Taking manufacturing optimization one step further: IoT-enabled Kanban
Maintaining small and dynamic lot sizes is a central Industry 4.0 topic. Making each item customized to the individual buyer’s specification is a huge milestone in moving away from mass production towards a more targeted and sustainable way of manufacturing products. These products have a near 100% chance of being sold and are only produced when and where they are needed. I look forward to having the option to reorder ‘just’ a left glove or to specify where I would like to have the USB ports placed in my new car.
In this blog you will learn how IoT-enabled digital Kanban can support the concept of optimizing supply chain and production processes and thus taking one step further towards small and dynamic lot sizes.
Kanban is a procedure for controlling production and material flow based on the physical material stock in production. Material that is required on a regular basis is continually kept available in small quantities in production. With Kanban, the replenishment or production of a material is triggered only when a certain quantity of the material has been consumed. This replenishment is triggered directly by production using previously maintained master data. Entries in the system are reduced to a minimum – for example, to the input of a bar code. All other actions in the system are carried out automatically in the background.
With Kanban, the production process is designed to control itself and the manual posting effort is reduced as far as possible. The effects of this are the shortening of lead times and reductions in stock levels.
In Kanban processes, the stock levels in a Kanban container are the smallest entity being monitored. Status changes trigger subsequent processes such as replenishment from warehouse or reordering from supplier. Whereas most of the processes following the status change have long been automized with the help of software solutions such as ECC or S4/HANA, the registration of the status change often still involves manual tasks. Paper-based Kanban cards, for example are collected at predefined points in production and the information is only later maintained in a central IT system. Another common approach is manual scanning of the relevant bar codes – indicating the target status for example the one for ‘full’ or the one for ‘empty’.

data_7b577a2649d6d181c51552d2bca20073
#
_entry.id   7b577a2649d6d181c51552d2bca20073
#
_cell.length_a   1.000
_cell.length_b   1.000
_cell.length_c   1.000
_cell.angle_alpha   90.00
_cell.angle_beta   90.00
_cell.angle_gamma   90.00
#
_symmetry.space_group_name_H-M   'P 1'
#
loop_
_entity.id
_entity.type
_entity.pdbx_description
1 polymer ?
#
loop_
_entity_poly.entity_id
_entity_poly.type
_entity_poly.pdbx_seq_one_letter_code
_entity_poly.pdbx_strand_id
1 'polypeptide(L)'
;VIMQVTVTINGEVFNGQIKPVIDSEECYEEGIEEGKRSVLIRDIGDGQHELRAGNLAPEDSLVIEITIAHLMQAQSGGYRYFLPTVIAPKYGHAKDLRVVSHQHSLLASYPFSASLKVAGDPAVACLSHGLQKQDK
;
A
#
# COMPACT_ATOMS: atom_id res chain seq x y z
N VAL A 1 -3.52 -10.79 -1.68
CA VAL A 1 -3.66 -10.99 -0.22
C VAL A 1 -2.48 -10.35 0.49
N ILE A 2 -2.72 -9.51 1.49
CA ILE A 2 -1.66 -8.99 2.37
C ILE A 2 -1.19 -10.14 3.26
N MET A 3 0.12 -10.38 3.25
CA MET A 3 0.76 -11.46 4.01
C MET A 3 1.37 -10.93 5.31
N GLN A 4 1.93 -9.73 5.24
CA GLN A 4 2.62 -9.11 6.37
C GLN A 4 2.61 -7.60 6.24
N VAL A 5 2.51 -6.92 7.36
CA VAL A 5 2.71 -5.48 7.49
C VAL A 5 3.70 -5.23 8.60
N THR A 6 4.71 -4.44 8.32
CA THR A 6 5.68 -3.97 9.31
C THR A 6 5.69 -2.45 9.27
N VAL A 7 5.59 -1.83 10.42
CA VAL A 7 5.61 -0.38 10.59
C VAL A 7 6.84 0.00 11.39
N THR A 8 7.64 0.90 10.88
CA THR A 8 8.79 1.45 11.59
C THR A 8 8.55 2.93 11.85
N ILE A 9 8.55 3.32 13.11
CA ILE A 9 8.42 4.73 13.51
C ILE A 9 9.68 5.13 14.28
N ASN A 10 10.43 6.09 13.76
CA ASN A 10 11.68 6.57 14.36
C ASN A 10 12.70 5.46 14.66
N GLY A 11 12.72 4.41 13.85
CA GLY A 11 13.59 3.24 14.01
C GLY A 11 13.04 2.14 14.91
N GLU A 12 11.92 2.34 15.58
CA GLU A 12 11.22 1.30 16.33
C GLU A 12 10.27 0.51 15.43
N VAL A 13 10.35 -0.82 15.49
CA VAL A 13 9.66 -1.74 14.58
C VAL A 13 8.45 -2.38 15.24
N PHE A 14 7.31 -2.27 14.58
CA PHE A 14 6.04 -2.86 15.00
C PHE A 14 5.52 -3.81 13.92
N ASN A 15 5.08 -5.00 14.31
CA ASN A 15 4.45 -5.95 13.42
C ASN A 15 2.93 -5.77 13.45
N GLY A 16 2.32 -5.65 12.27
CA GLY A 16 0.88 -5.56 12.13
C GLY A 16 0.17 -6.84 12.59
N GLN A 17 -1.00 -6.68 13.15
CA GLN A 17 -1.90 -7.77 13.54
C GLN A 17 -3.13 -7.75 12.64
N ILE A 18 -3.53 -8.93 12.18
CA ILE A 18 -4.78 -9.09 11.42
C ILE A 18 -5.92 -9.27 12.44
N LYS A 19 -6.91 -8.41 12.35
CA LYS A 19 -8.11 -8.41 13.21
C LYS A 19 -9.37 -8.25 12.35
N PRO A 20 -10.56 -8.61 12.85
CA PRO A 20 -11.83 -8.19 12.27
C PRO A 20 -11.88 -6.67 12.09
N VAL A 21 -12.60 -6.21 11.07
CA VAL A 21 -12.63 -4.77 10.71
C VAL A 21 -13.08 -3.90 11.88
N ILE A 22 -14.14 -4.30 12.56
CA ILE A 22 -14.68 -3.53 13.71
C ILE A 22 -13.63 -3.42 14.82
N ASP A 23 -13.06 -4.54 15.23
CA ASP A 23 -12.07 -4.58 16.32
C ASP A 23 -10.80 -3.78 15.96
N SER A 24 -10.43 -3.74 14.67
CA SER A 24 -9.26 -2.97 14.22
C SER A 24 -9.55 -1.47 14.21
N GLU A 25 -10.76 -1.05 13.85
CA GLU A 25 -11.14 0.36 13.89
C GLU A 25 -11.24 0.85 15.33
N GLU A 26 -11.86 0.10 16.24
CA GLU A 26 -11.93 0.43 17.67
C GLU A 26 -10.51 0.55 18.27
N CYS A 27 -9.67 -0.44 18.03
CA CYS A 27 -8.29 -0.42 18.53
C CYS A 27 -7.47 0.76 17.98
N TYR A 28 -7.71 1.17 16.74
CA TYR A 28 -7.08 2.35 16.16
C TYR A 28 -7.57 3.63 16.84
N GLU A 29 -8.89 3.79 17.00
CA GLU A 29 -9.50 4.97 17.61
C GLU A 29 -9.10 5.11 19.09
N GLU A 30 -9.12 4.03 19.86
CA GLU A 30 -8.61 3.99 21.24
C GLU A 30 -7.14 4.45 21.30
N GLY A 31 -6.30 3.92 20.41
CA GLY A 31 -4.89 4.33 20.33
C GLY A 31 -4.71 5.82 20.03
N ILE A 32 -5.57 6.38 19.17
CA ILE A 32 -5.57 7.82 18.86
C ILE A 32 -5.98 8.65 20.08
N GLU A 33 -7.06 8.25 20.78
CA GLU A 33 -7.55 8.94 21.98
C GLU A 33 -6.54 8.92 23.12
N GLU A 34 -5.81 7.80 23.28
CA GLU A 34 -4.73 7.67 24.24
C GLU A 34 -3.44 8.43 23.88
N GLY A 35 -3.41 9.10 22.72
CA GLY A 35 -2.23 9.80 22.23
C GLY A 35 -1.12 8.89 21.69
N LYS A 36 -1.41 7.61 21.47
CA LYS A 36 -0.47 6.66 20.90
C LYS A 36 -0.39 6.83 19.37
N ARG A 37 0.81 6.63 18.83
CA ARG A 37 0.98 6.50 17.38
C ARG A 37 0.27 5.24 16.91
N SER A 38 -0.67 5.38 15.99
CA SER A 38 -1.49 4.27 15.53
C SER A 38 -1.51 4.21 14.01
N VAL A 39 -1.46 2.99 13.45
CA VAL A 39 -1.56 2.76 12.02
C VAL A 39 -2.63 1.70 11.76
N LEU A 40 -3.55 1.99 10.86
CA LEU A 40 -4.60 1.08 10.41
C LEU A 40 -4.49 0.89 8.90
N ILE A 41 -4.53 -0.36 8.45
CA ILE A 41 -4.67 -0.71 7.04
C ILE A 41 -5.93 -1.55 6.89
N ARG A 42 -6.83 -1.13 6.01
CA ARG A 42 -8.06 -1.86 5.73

As comes with manual tasks, they are error prone and lead to high lead times.
Intelligent technologies such as the Internet of Things (IoT) can help to make the next step. In IoT-enabled Kanban, based on Auto-ID technology for example, tracking of container status is automated establishing a direct connection between the physical material flow and its representation in the IT world. With the help of RFID tags, placed on the containers and mapped against the respective Kanban ID, the movement of the containers can be tracked automatically, and status changes are updated real-time. The graphic below gives an example. A Kanban container is set to status ‘empty’ as it passes the RFID gate at the central collection point. This can trigger a request for material in the warehouse or at the supplier. Once the container has been refilled and leaves the gate leading from warehouse to production area, the status is set to ‘full’. When the material in the container has been used, it arrives back at the central collection point and the process starts again.
RFID technology can be used beyond Kanban, too as indicated in the below graphic. The (semi-) finished product is brought to the warehouse using another RFID equipped container. Once this container enters through the gate of the product warehouse the goods receipt process is automatically triggered.
Real-time, automatic status updates are a big step forward towards optimal material flow with shorter lead time and reduced storage lading to reduced operational costs and higher efficiency.
With IoT-enabled Kanban companies can take the next step in reimagining the way their workers operate; the way they interact with suppliers and the way they create experiences for their customers as they are moving towards small and highly targeted lot sizes.
We are looking forward to delivering IoT-enabled Kanban integrated with business processes in S4/HANA very soon. The key aspect we currently focus on are integration of business objects, preconfigured rules to process Auto-ID events and the ability to integrate IoT devices like smart scales to automate fill-level adjustment.
We would also like to encourage you to virtually visit our digital Kanban showcase in Walldorf.
Great insights and described very well. Thank you for sharing this blog.
Do you have any examples where we can use this functionality other than IoT? E.g tracking certain business process in company.